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“When we first started out, we thought of our diver as being someone working in the English Channel. He’s running in a big current. He’s got an hour decompression. He can't surface. He is coming up a line with poor visibility. It’s dark and he needs to change something on the computer. This is not a place where you should meet a manual. This is not a place where you need to remember a difficult set of button pushes. The first button you push better be what you need at that moment.” Bruce Partridge, Founder of Shearwater Research
Shearwater makes world leading dive computers based on three core values: simplicity, reliability and power.
The company was started in 2004 by Bruce Partridge. Bruce had sold his business working at a computer consulting firm, but in retirement he felt like he needed a new project. Bruce says his life changed one day when he was diving in the Caribbean.
“We came upon a place where giant turtles go to sleep. One of the sea turtles came up to me. It was looking at me with one eye then the other eye. It was such a profound experience for me that from right then I started liking diving and it changed the direction of where I was going with my life.”
Bruce and his group of engineers created high quality dive computers, as General Manager Megan Eastwood puts it:
“Reliability is a key thing we are looking for, but more than that… It’s the caring about the quality of what we are putting out. We are painfully aware that people’s lives depend on our products.”
“The reliability we are talking about is you should be able to book a trip a year before and know that on the “day of” your computer is going to work.”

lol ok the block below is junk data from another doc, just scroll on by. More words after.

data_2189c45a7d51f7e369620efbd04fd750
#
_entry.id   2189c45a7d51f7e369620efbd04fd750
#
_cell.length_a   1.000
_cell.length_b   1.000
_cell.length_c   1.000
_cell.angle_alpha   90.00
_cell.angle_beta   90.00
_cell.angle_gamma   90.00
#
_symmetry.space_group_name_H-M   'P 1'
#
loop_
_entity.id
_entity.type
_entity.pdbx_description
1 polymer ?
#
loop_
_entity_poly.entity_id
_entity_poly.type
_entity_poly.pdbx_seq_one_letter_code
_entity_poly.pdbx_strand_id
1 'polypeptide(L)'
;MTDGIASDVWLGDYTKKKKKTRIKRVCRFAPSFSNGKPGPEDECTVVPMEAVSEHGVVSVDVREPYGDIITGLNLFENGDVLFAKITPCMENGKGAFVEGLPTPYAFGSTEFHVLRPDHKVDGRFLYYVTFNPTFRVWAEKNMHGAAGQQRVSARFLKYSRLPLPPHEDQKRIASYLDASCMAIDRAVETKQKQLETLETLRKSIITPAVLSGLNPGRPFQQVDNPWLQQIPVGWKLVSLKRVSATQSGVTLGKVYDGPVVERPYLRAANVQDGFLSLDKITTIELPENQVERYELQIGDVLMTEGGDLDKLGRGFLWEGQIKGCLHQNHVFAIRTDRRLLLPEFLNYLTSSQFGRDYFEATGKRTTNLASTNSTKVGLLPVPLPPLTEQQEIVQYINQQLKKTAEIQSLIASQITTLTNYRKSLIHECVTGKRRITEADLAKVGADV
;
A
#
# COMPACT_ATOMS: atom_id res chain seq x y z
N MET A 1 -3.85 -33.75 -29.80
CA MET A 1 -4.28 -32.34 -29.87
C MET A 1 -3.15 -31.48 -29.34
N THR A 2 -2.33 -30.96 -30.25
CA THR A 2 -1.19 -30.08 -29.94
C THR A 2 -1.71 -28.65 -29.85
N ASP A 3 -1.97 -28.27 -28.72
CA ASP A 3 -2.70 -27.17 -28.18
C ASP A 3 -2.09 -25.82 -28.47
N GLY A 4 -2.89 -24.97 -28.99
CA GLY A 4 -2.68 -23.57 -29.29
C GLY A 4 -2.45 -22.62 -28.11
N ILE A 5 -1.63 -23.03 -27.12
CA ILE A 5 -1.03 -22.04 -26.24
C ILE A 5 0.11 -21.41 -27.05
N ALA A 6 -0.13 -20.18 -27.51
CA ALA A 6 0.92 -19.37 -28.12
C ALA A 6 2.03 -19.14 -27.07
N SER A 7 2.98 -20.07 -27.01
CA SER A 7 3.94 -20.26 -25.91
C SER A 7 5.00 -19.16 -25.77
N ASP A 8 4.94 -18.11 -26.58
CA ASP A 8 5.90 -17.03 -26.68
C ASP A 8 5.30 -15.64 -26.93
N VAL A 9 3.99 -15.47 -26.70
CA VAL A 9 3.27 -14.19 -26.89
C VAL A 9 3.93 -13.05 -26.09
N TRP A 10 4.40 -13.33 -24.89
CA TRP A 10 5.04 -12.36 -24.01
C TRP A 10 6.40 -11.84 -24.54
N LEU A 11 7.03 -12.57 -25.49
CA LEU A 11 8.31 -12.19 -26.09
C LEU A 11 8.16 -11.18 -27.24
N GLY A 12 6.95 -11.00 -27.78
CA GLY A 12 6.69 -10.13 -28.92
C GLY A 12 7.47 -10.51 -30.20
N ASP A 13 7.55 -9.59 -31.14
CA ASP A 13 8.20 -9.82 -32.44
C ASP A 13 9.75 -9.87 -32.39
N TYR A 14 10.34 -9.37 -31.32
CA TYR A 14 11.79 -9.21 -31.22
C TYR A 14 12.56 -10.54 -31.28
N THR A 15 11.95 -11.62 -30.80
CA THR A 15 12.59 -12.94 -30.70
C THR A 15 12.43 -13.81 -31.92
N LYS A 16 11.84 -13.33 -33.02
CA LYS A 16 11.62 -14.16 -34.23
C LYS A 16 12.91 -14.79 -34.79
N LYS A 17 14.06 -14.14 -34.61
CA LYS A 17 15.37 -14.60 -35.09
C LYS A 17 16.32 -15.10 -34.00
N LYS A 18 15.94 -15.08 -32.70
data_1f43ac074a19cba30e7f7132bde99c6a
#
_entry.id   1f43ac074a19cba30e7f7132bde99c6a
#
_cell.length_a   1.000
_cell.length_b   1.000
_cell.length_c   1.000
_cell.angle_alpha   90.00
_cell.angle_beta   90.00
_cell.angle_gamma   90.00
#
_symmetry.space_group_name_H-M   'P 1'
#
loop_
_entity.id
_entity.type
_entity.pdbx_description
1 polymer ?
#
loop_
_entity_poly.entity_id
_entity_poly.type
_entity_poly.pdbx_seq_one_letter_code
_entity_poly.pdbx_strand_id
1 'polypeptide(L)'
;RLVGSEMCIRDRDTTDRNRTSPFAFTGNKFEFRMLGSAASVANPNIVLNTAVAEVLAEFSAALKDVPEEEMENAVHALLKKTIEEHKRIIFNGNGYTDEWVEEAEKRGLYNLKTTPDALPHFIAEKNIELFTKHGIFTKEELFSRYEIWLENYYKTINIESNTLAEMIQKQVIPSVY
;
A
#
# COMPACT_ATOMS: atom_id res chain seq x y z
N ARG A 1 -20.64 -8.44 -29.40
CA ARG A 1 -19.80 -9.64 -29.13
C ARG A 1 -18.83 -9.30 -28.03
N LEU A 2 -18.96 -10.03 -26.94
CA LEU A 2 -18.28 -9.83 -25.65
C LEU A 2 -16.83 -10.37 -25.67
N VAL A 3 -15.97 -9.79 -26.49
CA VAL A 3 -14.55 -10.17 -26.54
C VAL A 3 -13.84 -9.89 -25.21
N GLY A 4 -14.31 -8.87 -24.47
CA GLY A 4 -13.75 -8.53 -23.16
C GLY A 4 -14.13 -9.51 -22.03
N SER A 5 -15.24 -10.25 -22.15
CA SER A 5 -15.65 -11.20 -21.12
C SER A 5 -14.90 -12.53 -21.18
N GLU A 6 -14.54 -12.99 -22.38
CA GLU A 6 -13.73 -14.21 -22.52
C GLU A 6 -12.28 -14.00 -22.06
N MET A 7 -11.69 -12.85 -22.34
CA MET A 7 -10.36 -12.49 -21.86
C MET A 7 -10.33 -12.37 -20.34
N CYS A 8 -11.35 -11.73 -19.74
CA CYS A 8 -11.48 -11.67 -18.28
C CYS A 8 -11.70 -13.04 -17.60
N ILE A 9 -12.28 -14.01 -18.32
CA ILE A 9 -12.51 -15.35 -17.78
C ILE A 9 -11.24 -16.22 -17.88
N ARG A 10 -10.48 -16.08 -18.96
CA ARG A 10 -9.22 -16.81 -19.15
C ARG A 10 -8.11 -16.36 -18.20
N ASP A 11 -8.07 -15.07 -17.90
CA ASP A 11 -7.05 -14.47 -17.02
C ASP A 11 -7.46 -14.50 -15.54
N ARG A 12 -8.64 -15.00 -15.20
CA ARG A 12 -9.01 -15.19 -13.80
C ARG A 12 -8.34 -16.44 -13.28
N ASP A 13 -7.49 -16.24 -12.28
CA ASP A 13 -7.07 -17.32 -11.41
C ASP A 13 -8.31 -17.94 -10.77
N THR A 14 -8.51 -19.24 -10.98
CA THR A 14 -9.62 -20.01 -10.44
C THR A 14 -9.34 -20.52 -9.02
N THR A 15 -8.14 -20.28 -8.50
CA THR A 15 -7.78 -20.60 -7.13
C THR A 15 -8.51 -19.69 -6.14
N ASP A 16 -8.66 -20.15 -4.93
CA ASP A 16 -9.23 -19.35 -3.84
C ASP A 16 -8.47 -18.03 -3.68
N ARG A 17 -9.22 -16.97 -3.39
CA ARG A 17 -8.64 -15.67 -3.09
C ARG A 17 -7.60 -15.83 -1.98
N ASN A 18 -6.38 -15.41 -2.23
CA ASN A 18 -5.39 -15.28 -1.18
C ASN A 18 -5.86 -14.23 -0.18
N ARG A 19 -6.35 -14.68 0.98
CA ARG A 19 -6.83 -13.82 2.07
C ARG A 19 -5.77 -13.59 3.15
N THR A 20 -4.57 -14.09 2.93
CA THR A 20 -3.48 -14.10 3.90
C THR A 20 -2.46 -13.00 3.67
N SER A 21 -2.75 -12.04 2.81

“If you buy a cell phone. They have 8 quad core processors that run at 2.4 gigahertz or whatever. They have a lot of computer power there. We go in the completely opposite direction. Power for us is having a bright, easy to read display that lasts for a very long time.”
“By powerful it means: our products have to be able to do whatever you are doing on your dive.”
Shearwater products aim to allow divers to complete even very difficult technical dives, but in a way that is simple to understand and use:
“Whether you are an open circuit trimix diver where you are changing between various different gases with trimix gas, oxygen and some sort of nitrogen gas. It (the dive computer) needs to be able to do all those things. Or if you are on a closed circuit rebreather you’d be able to manage your oxygen and change partial pressure set points and still manage your decompression and of course manage your decompression if you are changing from a closed circuit rebreather to open circuit in the middle of the dive, which would happen if you had to bail out.”
Where are Shearwater Research dive computers made?
Shearwater is designed and manufactured in Vancouver, Canada. Its staff include engineers, technologists, assemblers and sales and marketing staff many of whom are recreational and technical divers. Another benefit of being based in Canada is that Shearwater products are ISO 9001-2008 compliant: meaning they have to meet international standards.
How does Shearwater Research assist the diving industry?
Shearwater is a company which places a lot of value in the scientific community, particularly diving and decompression theory. Shearwater has received a number of innovation awards including:
• The 2013 Scientific Development Award: Shearwater received this award for product safety and system safe engineering methods.
• The TEKDIVE USA 2014 Award: Shearwater received this award for creating a technical diving product which improved the diving industry.
• The EUROtek 2014 Award: Shearwater received this award for creating an advanced or technical diving product which assisted safer diving.
How does Shearwater Research help the environment?
Shearwater representatives have taken a part in a number of environmental programs including scientific expeditions in the Malpelo Islands in Columbia, South America. The Malpelo Islands includes one of the most important coral formations in the Columbian Pacific. It includes communities of whale sharks, mantarays, hammerhead and tiger sharks, jacks, snappers, groupers, crustaceans, sponges and mollusks. Shearwater took part in a scientific expedition to the islands and also provided a number of dive computer for local staff.